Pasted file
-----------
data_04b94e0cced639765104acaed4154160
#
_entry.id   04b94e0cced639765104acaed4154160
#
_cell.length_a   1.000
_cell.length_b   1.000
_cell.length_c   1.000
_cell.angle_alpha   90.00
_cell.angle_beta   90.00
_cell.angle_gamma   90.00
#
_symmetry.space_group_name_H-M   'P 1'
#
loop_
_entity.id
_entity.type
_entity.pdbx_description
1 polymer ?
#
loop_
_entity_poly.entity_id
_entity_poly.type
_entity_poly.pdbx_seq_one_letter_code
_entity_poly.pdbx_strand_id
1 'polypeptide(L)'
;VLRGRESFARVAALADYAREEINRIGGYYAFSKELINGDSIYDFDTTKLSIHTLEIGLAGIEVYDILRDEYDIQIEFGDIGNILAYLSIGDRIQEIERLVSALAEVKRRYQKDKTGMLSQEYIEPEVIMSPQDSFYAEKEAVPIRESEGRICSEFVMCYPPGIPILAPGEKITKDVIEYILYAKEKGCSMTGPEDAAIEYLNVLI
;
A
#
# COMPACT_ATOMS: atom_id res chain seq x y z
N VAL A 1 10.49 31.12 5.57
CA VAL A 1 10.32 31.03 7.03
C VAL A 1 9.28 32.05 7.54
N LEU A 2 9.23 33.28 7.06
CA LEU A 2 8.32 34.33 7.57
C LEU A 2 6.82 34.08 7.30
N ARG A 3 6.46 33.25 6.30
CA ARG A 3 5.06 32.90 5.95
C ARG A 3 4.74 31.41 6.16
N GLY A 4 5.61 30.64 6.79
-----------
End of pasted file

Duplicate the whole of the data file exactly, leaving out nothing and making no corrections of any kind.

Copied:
data_04b94e0cced639765104acaed4154160
#
_entry.id   04b94e0cced639765104acaed4154160
#
_cell.length_a   1.000
_cell.length_b   1.000
_cell.length_c   1.000
_cell.angle_alpha   90.00
_cell.angle_beta   90.00
_cell.angle_gamma   90.00
#
_symmetry.space_group_name_H-M   'P 1'
#
loop_
_entity.id
_entity.type
_entity.pdbx_description
1 polymer ?
#
loop_
_entity_poly.entity_id
_entity_poly.type
_entity_poly.pdbx_seq_one_letter_code
_entity_poly.pdbx_strand_id
1 'polypeptide(L)'
;VLRGRESFARVAALADYAREEINRIGGYYAFSKELINGDSIYDFDTTKLSIHTLEIGLAGIEVYDILRDEYDIQIEFGDIGNILAYLSIGDRIQEIERLVSALAEVKRRYQKDKTGMLSQEYIEPEVIMSPQDSFYAEKEAVPIRESEGRICSEFVMCYPPGIPILAPGEKITKDVIEYILYAKEKGCSMTGPEDAAIEYLNVLI
;
A
#
# COMPACT_ATOMS: atom_id res chain seq x y z
N VAL A 1 10.49 31.12 5.57
CA VAL A 1 10.32 31.03 7.03
C VAL A 1 9.28 32.05 7.54
N LEU A 2 9.23 33.28 7.06
CA LEU A 2 8.32 34.33 7.57
C LEU A 2 6.82 34.08 7.30
N ARG A 3 6.46 33.25 6.30
CA ARG A 3 5.06 32.90 5.95
C ARG A 3 4.74 31.41 6.16
N GLY A 4 5.61 30.64 6.79